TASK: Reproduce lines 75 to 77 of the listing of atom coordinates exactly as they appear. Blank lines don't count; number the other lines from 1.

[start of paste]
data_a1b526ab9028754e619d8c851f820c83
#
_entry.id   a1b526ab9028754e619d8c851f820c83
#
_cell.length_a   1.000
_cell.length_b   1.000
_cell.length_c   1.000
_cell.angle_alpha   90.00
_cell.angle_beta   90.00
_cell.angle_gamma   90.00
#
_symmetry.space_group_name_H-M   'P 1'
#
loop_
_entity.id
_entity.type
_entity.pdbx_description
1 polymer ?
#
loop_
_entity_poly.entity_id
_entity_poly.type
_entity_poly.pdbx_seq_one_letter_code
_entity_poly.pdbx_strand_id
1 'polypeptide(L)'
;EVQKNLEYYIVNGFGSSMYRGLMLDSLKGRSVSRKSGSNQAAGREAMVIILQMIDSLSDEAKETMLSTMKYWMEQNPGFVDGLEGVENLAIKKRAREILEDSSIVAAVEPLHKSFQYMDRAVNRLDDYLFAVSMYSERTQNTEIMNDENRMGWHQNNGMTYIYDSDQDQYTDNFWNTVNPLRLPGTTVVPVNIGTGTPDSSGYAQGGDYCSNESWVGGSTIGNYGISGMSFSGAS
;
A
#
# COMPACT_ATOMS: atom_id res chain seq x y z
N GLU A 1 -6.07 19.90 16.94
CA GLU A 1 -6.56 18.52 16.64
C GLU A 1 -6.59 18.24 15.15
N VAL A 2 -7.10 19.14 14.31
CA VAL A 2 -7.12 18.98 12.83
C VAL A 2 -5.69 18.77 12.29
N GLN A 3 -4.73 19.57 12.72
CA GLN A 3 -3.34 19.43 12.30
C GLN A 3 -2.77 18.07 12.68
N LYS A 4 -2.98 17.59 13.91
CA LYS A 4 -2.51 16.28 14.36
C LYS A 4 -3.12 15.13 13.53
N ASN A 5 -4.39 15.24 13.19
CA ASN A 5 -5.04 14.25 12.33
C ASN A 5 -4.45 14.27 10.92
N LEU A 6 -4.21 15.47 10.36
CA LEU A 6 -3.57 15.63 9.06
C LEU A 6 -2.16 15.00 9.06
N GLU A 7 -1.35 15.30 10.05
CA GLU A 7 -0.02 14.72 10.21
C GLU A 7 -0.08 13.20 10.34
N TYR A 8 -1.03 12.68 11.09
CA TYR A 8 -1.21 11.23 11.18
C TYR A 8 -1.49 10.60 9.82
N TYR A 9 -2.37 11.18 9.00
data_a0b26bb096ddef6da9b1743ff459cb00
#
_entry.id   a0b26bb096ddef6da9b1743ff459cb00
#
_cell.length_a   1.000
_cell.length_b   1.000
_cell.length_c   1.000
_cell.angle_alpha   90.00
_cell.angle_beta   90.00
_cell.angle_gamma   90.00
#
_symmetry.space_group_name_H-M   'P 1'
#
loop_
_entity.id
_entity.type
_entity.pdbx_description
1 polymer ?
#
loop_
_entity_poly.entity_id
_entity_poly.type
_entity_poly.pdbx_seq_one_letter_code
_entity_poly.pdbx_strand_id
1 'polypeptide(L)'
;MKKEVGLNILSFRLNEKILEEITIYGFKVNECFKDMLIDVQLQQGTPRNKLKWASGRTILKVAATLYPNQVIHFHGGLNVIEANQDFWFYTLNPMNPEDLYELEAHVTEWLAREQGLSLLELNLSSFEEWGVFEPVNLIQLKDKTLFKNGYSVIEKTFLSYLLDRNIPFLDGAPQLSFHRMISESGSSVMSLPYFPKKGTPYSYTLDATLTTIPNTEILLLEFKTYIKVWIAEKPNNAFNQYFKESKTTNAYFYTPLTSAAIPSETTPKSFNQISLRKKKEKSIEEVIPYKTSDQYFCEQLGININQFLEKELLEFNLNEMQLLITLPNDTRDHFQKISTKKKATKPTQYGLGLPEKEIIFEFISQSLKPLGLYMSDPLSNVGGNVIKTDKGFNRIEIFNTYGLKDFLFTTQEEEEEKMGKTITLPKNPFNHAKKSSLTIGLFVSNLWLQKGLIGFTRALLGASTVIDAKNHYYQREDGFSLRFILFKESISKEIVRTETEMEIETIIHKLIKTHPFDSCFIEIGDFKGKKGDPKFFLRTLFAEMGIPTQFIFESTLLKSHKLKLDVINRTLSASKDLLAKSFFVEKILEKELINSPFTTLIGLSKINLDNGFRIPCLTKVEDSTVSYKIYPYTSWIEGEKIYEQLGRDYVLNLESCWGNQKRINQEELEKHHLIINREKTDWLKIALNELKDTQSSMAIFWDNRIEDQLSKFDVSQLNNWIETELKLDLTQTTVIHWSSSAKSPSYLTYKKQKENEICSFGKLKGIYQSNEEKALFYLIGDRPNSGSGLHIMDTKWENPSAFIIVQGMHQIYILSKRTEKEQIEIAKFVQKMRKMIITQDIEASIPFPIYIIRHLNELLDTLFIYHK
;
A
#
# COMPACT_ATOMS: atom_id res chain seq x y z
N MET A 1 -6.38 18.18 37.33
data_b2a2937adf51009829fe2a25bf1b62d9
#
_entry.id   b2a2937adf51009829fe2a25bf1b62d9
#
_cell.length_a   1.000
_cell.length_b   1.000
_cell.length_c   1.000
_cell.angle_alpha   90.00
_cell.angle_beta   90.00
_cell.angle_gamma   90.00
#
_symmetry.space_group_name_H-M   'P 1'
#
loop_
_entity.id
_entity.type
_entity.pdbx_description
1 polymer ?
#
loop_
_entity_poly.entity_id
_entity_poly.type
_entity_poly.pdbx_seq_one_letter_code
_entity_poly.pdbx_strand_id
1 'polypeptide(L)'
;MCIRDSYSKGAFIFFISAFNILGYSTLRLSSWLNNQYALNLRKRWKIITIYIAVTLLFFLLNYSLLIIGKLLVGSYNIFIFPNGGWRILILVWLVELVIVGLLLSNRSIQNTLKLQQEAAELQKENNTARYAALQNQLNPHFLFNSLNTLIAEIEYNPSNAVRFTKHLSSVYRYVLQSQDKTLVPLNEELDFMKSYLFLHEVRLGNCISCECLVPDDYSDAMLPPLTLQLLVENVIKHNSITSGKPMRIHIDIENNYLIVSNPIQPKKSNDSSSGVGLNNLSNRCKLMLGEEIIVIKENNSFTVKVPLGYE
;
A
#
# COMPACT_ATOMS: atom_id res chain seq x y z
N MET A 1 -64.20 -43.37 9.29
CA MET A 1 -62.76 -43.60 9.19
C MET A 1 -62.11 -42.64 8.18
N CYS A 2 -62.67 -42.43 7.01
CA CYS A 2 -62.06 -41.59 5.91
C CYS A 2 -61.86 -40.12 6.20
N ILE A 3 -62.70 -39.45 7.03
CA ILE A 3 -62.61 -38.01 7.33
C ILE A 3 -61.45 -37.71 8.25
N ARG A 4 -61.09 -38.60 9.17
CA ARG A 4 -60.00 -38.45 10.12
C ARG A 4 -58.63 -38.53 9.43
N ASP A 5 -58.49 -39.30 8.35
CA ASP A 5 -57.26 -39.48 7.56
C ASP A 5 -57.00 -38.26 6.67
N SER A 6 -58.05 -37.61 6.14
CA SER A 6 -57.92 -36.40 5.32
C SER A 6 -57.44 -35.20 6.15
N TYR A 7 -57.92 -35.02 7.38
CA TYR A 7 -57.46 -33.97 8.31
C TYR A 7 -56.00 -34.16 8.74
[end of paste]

loop_
_entity_poly.entity_id
_entity_poly.type